FORECO - The role of forest recovery from biotic and abiotic threats for risk resilient management




Bundesministerium für Ernährung und Landwirtschaft


Cornelius Senf


The aim of the FORECO project is to provide tools for identifying and operationalizing sustainable and multifunctional forest use and management strategies, which simultaneously consider ecological and economic risks arising from biotic and abiotic threats in the coming decades (i.e., drought, storm, bark beetles) and take into account forest recovery from disturbances. In close collaboration with local, national and EU-level stakeholders, we will identify needs of forest practitioners, advisors and policy makers for evidence to inform adaptation strategies in face of increasing vulnerability of forests and uncertainty about the future. Thus, the main research questions of our project are:

  1. How vulnerable are European forests to the major biotic and abiotic threats (drought, storm, bark beetle) and how are forest disturbances modulated by forest structure?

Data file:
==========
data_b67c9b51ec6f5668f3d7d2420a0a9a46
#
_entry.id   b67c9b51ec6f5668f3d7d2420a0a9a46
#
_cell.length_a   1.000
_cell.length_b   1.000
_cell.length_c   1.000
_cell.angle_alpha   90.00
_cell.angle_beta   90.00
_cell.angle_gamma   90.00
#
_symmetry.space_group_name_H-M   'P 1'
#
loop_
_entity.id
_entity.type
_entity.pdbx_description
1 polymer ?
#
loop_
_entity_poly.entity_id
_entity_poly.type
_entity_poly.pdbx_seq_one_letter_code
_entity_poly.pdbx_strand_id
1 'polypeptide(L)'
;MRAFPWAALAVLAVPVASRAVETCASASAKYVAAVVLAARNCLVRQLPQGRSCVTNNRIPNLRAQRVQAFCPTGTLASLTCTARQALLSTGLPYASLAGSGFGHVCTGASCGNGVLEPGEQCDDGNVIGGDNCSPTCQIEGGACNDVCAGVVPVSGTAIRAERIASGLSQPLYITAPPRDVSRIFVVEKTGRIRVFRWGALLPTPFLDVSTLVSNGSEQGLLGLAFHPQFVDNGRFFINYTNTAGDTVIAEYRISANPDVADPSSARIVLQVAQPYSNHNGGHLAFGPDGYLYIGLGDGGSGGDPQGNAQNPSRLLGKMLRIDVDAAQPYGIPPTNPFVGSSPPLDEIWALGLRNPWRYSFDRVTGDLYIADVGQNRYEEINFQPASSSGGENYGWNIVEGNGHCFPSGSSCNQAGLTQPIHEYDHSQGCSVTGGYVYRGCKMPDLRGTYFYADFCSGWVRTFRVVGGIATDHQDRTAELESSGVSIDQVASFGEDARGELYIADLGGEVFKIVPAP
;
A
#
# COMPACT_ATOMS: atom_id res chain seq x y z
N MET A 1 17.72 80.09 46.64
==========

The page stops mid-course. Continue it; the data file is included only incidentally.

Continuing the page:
2. How well are European forests recovering from major biotic and abiotic threats, and how is recovery influenced by management strategies?
  3. How should current forest management regimes in Europe be adapted to make stand structures and tree species composition robust to biotic and abiotic threats to ensure sustainable wood production and ecosystem service provisioning?
  4. How does uncertainty about future climate, the impacts of biotic and abiotic threats and timber market prices influence optimal forest management regimes in the coming decades?

The core of our methodological approach is a systematic analysis of remote sensing and ground-based monitoring data, and a process-based modelling platform for managed forests coupled with a multi-objective, risk-sensitive optimization model to schedule potential trends in forest ecosystem functioning, ecosystem service provision and optimal management regimes under changing biotic and abiotic threats and timber markets. At EDFM we will in particular advance the use of optical and active remote sensing for better characterizing forest recovery from disturbances, with a special emphasis on storm and bark beetle disturbances.